Almond And Clementine Cake – Naturally Gluten-Free Cake / Easy Baking

This video will show you how easy it can be to bake a gluten-free cake. All you'll need is to put everything into a food processor and you're good to go in the oven. So simple for those days you want to eat something sweet but home-made. Please leave a comment if you liked this recipe and let me know if you tried it for yourself. To view my previous video please click here: Ingredients: - 4-5 Clementines (Pre-Cooked) - 250g Ground Almonds - 225g Caster Sugar - 1tsp Of Baking Powder - 6 Eggs - 1 Lemon + Zest - 1tsp Vanilla Extract (more…)

Researchers at UVA Help Teach Teens with Autism to Drive

CHARLOTTESVILLE, Va (WVIR) - Researchers at the University of Virginia are looking for autistic teens and young adults to join their Learn to Drive program. WATCH VIDEO Participants use a video simulator to help them feel comfortable with the chaos of the road. It's almost like a big arcade game. But for some teenagers and young adults with autism, this simulator is actually their key to being able to do the thing many of us do every day: drive a car. To learn more about this program, watch the video above.

Naperville Central grad works with children affected by autism spectrum disorder

Naperville Central grad works with children affected by autism spectrum disorderIn a community like Naperville, many of us know a family that has a child touched by autism. With one in 88 children affected by autism spectrum disorder, early intervention therapy can improve the child’s outcome and finding the right therapist is the key to that success. Kiya Olson, 36, of Romeoville, knows that all too well. In 2005, Olson started Autism Service Providers & Beyond Therapy Pathways in her home. Since then, ASPB has grown to include five staff members and an office space in Naperville. Olson knew she wanted to work with children at an early age. “When I was 12, I got my first babysitting job watching a family with five children,” Olson said. It was that experience that lead her down the path to her career. After receiving a master’s degree in developmental psychology, the Naperville Central High School graduate returned home to start her dream. (more…)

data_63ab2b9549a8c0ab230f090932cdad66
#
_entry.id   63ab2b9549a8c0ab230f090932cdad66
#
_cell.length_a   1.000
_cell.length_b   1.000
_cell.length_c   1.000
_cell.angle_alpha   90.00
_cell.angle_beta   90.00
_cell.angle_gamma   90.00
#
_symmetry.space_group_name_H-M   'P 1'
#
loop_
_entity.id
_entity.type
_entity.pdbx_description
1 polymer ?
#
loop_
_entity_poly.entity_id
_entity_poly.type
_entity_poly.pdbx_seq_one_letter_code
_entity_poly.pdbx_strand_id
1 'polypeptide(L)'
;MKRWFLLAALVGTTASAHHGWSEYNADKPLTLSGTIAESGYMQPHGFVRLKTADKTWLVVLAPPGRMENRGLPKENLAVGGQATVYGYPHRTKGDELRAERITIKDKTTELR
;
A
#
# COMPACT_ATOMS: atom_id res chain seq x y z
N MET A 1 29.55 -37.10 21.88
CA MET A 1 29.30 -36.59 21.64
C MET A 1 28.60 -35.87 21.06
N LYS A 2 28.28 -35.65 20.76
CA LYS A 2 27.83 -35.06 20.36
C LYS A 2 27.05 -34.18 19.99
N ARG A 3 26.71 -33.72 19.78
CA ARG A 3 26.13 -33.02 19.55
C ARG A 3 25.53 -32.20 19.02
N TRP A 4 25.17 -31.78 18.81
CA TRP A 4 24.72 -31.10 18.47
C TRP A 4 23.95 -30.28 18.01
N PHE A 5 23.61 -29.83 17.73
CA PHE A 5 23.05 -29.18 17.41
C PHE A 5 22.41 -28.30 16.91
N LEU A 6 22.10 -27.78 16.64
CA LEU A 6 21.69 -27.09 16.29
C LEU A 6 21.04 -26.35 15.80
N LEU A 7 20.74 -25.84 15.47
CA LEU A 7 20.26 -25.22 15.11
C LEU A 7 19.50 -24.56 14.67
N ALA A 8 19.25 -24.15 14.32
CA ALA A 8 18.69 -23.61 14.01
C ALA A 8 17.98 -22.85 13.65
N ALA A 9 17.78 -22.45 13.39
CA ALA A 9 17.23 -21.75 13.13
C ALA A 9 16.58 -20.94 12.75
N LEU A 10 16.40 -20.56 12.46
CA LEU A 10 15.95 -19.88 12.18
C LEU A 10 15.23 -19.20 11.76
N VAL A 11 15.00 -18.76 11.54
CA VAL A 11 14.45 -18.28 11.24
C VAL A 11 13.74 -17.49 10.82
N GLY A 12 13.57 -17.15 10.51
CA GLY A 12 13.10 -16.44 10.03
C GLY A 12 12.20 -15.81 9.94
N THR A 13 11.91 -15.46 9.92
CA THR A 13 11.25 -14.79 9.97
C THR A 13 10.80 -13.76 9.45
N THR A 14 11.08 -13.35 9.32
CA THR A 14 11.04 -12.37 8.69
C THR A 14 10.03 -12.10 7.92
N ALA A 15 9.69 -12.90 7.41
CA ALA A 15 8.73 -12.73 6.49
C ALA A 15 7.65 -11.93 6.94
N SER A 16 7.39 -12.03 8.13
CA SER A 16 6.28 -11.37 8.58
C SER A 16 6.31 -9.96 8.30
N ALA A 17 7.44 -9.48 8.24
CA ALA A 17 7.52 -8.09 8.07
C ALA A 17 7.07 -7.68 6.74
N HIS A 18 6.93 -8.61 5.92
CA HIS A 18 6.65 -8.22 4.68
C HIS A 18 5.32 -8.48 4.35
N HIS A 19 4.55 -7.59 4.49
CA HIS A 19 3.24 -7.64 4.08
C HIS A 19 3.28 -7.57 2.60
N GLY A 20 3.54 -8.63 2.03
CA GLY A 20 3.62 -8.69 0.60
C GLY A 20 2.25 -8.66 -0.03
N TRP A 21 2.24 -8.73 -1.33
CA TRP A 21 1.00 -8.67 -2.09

Software Testing Company Exclusively Hires ASD Candidates

Autism Spectrum DisordersThere are roughly 500,000 adults with Autism Spectrum Disorders (ASD) who have completed high school and/or college and offer certain attributes that make them better suited to high-level jobs like testing and debugging software than their neurotypical (i.e. not autistic) counterparts These characteristics include a heightened ability to focus, pattern recognition, attention to detail, and a high threshold for repetitive tasks. Approximately 80% of these ideal candidates for employment in an ever-growing field remain unemployed, largely because of social difficulties faced in typical work places. ULTRA Testing, a New York City based software testing company, however, is anything but typical. Rather than expect the candidates who are best qualified to adapt to uncomfortable and unpredictable environments, the founders of ULTRA testing devised a new business model that adapted the work environment conducive to allowing ASD workers to produce the best software product testing possible. Testers with Asperger’s or similar ASD profiles are given specialized training in a professional environment suited to their unique needs. Testers are teamed with managers not on the autism spectrum, who interface with clients and oversee project execution. The company believes this allows them to provide their clients with their best product, while providing opportunities for high functioning adults on the Autism Spectrum to excel at their jobs. (more…)

21 things NOT to say to a child with autism- -and what to say instead